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Having their identify stolen via phone porting, Melbourne couple returns from holiday to discovered their bank accounts were drained, shares sold and 20 new credit and debit cards created under their names. The semi-retired couple’s first indication that something was wrong was when the husband’s phone’s reception switched to SOS. The couple contacted their banks, credit card providers and phone provider to notify them. Thinking that their accounts were now safe, they went on holidays the next day. The attackers had ported their phones and while the couple was overseas, accessed their emails, messaged their friends, family and work clients to scam them. The wife received scam WhatsApp messages from the husband’s account while they were both on holidays. Attempts to contact their banks while overseas were unsuccessful as they were told to go into a branch to confirm their identity. In the end, they returned from their holidays with $325,000 stolen from their bank accounts, $45,000 worth of their shares sold and 20 credit and debit accounts created in their names. They were not sure how hackers got access to their license and passport details but said they were victims of the Medibank and Latitude data breaches. This incident highlighted several issues, including the ability for cybercriminals to open online accounts without the bank verifying the person behind those accounts, that phone porting disables the effectiveness of MFA and the victim blaming mentality of banks. There are calls for more regulations to be put on banks so they are compelled to better detect and respond to identity theft due to fraud and scams.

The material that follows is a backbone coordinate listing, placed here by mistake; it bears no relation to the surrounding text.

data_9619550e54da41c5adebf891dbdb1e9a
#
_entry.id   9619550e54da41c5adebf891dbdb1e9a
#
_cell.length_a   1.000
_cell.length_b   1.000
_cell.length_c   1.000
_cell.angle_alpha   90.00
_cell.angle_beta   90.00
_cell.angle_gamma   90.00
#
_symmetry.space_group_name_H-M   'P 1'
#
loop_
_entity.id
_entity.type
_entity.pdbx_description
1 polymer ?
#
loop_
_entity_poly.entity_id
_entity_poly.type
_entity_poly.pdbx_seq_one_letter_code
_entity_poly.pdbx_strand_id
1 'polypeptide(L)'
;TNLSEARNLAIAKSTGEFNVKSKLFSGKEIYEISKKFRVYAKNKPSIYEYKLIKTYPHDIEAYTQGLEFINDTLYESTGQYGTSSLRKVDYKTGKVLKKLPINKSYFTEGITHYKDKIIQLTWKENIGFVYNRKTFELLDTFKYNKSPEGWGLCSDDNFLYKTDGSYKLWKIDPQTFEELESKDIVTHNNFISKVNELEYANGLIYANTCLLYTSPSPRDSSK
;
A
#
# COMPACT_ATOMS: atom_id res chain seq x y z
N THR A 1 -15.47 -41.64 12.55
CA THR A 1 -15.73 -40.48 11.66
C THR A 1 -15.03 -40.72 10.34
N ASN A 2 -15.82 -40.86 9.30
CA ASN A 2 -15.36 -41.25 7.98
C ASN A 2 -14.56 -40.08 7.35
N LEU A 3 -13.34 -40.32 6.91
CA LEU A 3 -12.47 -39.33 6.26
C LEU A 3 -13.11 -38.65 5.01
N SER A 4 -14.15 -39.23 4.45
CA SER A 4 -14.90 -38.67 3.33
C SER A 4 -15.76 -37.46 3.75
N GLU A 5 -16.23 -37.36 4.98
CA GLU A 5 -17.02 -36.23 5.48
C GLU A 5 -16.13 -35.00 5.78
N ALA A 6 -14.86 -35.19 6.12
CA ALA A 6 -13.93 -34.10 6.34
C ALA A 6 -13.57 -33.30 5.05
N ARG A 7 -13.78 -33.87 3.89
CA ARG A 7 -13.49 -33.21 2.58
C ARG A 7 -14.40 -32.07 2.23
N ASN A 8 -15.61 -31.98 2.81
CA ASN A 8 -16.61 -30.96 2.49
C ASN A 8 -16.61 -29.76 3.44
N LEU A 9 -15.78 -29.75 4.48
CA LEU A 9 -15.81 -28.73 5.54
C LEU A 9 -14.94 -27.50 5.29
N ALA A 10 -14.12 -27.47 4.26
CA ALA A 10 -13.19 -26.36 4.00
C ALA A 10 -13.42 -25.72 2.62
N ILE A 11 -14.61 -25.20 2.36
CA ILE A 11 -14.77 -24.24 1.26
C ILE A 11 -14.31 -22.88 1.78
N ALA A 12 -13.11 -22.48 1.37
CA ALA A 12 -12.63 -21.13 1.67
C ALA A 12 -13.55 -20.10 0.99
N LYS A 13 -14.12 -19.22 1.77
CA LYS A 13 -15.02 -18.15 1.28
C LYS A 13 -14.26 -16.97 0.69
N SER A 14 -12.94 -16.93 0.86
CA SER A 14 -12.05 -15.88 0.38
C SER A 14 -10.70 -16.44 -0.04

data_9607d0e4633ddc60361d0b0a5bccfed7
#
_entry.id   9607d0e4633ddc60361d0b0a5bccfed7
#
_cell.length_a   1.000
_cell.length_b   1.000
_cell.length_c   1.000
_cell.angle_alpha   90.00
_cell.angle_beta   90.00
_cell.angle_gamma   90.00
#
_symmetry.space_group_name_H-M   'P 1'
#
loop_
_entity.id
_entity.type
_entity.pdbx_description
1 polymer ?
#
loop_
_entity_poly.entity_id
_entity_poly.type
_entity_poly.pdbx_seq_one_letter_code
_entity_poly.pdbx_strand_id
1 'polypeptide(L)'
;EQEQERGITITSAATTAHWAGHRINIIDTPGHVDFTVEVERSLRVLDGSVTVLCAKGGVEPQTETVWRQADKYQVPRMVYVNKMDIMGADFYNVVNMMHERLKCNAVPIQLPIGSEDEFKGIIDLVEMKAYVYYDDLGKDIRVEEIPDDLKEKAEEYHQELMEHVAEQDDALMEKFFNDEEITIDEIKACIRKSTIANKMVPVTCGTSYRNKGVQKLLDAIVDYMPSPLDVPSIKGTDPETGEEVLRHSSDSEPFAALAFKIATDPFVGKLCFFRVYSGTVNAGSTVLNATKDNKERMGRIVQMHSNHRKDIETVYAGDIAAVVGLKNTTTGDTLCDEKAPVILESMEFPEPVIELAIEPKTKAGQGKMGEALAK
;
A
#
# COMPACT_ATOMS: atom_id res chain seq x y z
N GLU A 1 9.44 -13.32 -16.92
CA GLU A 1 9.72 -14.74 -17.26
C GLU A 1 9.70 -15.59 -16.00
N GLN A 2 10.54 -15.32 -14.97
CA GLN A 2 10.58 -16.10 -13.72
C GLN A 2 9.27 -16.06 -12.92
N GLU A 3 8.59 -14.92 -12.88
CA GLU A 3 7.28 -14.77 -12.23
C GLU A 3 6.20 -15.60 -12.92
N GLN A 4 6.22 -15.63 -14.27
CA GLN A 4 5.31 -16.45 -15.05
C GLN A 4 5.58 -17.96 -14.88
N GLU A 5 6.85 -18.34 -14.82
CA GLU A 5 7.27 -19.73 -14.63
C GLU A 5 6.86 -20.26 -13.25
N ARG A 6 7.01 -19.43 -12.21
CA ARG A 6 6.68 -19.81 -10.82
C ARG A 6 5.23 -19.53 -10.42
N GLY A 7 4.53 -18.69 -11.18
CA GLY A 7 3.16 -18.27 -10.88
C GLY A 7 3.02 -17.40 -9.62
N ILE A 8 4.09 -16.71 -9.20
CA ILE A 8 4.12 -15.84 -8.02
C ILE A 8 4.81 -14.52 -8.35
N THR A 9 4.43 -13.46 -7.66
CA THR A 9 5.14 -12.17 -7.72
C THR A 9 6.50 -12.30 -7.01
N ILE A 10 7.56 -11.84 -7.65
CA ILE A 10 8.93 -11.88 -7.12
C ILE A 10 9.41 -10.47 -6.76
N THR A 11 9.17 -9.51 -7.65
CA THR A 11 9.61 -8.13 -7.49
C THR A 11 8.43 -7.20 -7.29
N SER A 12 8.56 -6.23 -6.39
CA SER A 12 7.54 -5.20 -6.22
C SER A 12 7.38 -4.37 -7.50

This segment was created for the It’s 5:05 podcast